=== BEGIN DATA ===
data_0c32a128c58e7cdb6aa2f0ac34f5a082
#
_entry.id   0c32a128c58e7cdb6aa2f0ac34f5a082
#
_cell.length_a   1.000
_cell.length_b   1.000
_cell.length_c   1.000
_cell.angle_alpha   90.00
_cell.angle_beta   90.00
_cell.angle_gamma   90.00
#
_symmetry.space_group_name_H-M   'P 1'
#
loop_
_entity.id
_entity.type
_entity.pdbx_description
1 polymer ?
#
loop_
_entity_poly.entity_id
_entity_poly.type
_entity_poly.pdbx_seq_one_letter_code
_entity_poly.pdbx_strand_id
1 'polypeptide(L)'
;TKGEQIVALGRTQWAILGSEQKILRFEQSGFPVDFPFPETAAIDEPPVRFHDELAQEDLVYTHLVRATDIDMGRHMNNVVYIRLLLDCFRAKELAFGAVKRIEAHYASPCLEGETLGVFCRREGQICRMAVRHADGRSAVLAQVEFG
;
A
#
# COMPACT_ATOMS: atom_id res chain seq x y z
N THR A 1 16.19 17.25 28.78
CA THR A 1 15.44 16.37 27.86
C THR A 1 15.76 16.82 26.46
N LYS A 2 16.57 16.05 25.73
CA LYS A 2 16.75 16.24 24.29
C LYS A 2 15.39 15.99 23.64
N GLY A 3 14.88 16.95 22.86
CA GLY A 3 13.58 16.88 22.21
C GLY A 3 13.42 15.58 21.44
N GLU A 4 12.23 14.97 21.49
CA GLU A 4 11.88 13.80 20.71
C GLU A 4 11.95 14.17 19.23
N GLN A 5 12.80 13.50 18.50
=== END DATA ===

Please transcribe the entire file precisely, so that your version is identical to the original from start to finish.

data_0c32a128c58e7cdb6aa2f0ac34f5a082
#
_entry.id   0c32a128c58e7cdb6aa2f0ac34f5a082
#
_cell.length_a   1.000
_cell.length_b   1.000
_cell.length_c   1.000
_cell.angle_alpha   90.00
_cell.angle_beta   90.00
_cell.angle_gamma   90.00
#
_symmetry.space_group_name_H-M   'P 1'
#
loop_
_entity.id
_entity.type
_entity.pdbx_description
1 polymer ?
#
loop_
_entity_poly.entity_id
_entity_poly.type
_entity_poly.pdbx_seq_one_letter_code
_entity_poly.pdbx_strand_id
1 'polypeptide(L)'
;TKGEQIVALGRTQWAILGSEQKILRFEQSGFPVDFPFPETAAIDEPPVRFHDELAQEDLVYTHLVRATDIDMGRHMNNVVYIRLLLDCFRAKELAFGAVKRIEAHYASPCLEGETLGVFCRREGQICRMAVRHADGRSAVLAQVEFG
;
A
#
# COMPACT_ATOMS: atom_id res chain seq x y z
N THR A 1 16.19 17.25 28.78
CA THR A 1 15.44 16.37 27.86
C THR A 1 15.76 16.82 26.46
N LYS A 2 16.57 16.05 25.73
CA LYS A 2 16.75 16.24 24.29
C LYS A 2 15.39 15.99 23.64
N GLY A 3 14.88 16.95 22.86
CA GLY A 3 13.58 16.88 22.21
C GLY A 3 13.42 15.58 21.44
N GLU A 4 12.23 14.97 21.49
CA GLU A 4 11.88 13.80 20.71
C GLU A 4 11.95 14.17 19.23
N GLN A 5 12.80 13.50 18.50